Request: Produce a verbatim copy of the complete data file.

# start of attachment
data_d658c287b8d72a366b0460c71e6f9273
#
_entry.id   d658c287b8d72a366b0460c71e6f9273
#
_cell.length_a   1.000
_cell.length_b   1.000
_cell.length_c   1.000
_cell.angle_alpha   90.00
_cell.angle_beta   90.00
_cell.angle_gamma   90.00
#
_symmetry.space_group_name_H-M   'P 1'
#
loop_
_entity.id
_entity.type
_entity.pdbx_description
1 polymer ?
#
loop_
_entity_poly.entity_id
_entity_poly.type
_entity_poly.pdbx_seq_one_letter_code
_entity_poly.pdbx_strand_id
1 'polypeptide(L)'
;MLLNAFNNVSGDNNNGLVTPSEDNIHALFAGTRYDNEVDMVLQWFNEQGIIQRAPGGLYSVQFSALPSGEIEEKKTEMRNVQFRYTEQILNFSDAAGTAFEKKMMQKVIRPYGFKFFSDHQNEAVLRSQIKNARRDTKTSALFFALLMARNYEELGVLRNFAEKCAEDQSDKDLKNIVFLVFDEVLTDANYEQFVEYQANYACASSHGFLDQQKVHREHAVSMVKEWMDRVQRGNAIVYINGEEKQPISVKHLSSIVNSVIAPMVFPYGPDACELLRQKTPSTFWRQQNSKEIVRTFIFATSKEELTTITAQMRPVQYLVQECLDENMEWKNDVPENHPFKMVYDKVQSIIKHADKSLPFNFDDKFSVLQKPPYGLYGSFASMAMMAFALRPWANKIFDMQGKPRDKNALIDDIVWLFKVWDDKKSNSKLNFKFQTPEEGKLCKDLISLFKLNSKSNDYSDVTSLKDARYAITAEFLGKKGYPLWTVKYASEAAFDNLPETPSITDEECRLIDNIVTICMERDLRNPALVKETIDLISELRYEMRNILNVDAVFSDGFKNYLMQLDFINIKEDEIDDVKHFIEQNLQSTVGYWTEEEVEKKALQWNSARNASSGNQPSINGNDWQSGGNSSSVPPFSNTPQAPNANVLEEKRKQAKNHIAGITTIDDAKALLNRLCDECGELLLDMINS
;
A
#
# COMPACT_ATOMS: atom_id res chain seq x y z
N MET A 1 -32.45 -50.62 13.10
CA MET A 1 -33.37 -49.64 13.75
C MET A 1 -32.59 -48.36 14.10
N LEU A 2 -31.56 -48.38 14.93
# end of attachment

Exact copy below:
data_d658c287b8d72a366b0460c71e6f9273
#
_entry.id   d658c287b8d72a366b0460c71e6f9273
#
_cell.length_a   1.000
_cell.length_b   1.000
_cell.length_c   1.000
_cell.angle_alpha   90.00
_cell.angle_beta   90.00
_cell.angle_gamma   90.00
#
_symmetry.space_group_name_H-M   'P 1'
#
loop_
_entity.id
_entity.type
_entity.pdbx_description
1 polymer ?
#
loop_
_entity_poly.entity_id
_entity_poly.type
_entity_poly.pdbx_seq_one_letter_code
_entity_poly.pdbx_strand_id
1 'polypeptide(L)'
;MLLNAFNNVSGDNNNGLVTPSEDNIHALFAGTRYDNEVDMVLQWFNEQGIIQRAPGGLYSVQFSALPSGEIEEKKTEMRNVQFRYTEQILNFSDAAGTAFEKKMMQKVIRPYGFKFFSDHQNEAVLRSQIKNARRDTKTSALFFALLMARNYEELGVLRNFAEKCAEDQSDKDLKNIVFLVFDEVLTDANYEQFVEYQANYACASSHGFLDQQKVHREHAVSMVKEWMDRVQRGNAIVYINGEEKQPISVKHLSSIVNSVIAPMVFPYGPDACELLRQKTPSTFWRQQNSKEIVRTFIFATSKEELTTITAQMRPVQYLVQECLDENMEWKNDVPENHPFKMVYDKVQSIIKHADKSLPFNFDDKFSVLQKPPYGLYGSFASMAMMAFALRPWANKIFDMQGKPRDKNALIDDIVWLFKVWDDKKSNSKLNFKFQTPEEGKLCKDLISLFKLNSKSNDYSDVTSLKDARYAITAEFLGKKGYPLWTVKYASEAAFDNLPETPSITDEECRLIDNIVTICMERDLRNPALVKETIDLISELRYEMRNILNVDAVFSDGFKNYLMQLDFINIKEDEIDDVKHFIEQNLQSTVGYWTEEEVEKKALQWNSARNASSGNQPSINGNDWQSGGNSSSVPPFSNTPQAPNANVLEEKRKQAKNHIAGITTIDDAKALLNRLCDECGELLLDMINS
;
A
#
# COMPACT_ATOMS: atom_id res chain seq x y z
N MET A 1 -32.45 -50.62 13.10
CA MET A 1 -33.37 -49.64 13.75
C MET A 1 -32.59 -48.36 14.10
N LEU A 2 -31.56 -48.38 14.93